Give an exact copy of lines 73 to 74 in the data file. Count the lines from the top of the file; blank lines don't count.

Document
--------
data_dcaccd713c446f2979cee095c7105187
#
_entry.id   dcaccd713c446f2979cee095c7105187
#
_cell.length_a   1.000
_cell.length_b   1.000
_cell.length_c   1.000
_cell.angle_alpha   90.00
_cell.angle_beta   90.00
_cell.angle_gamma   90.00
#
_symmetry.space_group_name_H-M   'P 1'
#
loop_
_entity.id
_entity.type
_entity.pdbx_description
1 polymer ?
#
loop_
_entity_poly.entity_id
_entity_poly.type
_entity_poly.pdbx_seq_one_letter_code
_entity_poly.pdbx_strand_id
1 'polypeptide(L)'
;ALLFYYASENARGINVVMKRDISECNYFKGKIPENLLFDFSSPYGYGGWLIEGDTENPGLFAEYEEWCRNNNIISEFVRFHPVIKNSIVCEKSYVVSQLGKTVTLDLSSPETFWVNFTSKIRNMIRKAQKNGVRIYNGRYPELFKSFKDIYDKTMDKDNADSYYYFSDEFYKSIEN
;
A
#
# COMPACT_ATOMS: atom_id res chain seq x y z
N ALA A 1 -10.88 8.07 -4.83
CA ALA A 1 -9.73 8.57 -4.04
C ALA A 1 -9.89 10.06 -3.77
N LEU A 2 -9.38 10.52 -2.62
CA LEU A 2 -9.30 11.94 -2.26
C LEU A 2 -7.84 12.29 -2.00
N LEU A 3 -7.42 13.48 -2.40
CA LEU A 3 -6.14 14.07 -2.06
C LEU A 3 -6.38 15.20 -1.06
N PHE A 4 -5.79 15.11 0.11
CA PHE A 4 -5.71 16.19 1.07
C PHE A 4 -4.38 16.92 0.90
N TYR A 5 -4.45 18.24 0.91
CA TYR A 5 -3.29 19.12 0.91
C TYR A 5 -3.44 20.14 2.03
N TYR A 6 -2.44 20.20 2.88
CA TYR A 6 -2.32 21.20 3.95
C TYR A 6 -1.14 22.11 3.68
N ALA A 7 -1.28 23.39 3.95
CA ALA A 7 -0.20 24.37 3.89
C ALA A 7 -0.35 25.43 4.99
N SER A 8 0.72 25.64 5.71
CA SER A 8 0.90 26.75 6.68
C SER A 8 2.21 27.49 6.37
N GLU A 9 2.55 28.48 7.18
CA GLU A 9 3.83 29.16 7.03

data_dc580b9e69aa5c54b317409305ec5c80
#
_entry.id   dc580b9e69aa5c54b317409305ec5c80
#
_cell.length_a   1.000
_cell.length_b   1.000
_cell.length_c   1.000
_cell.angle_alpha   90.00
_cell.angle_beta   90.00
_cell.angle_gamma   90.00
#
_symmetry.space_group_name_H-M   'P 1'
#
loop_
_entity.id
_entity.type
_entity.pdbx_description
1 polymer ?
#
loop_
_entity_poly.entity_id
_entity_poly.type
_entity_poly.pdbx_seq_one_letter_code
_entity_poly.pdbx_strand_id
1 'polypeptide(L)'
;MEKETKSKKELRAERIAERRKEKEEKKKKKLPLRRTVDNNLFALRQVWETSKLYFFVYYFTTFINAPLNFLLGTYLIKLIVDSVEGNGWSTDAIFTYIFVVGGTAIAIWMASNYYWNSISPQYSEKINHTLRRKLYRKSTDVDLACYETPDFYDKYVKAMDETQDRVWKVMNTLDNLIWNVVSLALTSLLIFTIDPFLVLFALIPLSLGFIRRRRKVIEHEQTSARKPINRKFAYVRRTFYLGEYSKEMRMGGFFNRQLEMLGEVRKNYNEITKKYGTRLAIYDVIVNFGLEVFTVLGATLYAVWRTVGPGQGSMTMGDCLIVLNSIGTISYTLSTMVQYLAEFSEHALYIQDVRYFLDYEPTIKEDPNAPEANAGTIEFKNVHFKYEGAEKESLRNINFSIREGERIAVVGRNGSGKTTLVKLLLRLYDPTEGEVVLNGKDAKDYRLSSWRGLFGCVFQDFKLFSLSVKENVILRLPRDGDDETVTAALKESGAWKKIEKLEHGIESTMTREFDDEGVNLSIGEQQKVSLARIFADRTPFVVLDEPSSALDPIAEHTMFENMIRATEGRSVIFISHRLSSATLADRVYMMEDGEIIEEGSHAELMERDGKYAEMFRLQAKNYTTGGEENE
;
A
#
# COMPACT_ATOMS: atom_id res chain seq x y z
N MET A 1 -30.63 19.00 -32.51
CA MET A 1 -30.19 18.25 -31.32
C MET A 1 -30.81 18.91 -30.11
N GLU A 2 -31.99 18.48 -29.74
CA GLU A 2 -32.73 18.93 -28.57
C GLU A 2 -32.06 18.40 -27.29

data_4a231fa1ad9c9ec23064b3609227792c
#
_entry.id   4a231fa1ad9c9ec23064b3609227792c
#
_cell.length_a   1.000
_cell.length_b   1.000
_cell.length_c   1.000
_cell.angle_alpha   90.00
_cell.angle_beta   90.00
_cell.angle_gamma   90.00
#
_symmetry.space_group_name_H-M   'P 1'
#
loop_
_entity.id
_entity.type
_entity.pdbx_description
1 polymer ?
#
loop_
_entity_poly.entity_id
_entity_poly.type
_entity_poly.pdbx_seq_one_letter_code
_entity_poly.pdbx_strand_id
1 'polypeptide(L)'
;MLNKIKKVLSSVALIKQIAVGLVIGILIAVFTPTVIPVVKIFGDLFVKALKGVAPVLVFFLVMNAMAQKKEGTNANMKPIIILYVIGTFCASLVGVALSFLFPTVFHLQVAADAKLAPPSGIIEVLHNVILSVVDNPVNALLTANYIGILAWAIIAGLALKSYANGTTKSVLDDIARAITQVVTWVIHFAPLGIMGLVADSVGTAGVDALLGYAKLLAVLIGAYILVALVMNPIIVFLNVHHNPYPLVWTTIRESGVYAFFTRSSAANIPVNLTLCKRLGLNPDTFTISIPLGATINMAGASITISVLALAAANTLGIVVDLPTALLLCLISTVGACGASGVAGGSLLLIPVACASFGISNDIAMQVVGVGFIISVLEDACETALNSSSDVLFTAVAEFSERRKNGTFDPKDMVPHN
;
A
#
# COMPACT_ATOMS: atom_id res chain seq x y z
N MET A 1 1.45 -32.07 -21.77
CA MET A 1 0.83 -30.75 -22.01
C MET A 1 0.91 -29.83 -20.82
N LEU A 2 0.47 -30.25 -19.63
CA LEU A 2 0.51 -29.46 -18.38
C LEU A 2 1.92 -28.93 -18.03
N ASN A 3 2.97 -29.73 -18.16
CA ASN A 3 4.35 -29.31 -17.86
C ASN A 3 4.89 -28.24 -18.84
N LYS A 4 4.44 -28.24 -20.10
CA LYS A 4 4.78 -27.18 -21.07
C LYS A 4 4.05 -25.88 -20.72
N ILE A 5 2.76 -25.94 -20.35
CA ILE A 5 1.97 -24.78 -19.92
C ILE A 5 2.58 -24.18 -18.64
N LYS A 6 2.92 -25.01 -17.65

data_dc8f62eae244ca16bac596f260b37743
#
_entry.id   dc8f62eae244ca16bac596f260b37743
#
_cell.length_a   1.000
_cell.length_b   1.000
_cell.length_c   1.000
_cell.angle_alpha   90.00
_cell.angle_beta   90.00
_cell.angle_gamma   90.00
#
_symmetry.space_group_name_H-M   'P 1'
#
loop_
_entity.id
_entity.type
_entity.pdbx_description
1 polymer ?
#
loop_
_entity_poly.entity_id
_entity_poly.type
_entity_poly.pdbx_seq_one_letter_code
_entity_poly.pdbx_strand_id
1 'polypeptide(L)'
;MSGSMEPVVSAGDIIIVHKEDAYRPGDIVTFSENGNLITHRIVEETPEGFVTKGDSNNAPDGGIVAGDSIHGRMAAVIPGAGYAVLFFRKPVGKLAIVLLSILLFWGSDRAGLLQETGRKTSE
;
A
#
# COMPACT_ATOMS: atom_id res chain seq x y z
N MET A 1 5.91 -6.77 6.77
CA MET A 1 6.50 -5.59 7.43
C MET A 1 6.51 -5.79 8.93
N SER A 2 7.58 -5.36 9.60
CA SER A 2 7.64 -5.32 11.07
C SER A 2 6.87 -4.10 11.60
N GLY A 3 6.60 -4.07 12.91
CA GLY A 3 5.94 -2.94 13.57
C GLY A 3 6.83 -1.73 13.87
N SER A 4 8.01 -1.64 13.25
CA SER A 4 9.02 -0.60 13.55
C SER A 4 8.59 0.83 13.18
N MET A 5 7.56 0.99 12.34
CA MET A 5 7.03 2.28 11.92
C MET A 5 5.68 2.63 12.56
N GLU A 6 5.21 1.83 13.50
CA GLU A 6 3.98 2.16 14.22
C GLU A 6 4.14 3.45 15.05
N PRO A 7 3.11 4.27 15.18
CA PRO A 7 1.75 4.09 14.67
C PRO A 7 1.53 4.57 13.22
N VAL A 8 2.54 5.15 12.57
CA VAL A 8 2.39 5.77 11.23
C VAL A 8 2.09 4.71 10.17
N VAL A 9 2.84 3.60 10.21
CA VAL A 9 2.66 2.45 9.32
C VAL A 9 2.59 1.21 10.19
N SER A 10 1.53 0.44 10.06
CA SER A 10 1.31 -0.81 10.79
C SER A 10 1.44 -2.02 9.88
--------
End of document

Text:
_entity.pdbx_description
1 polymer ?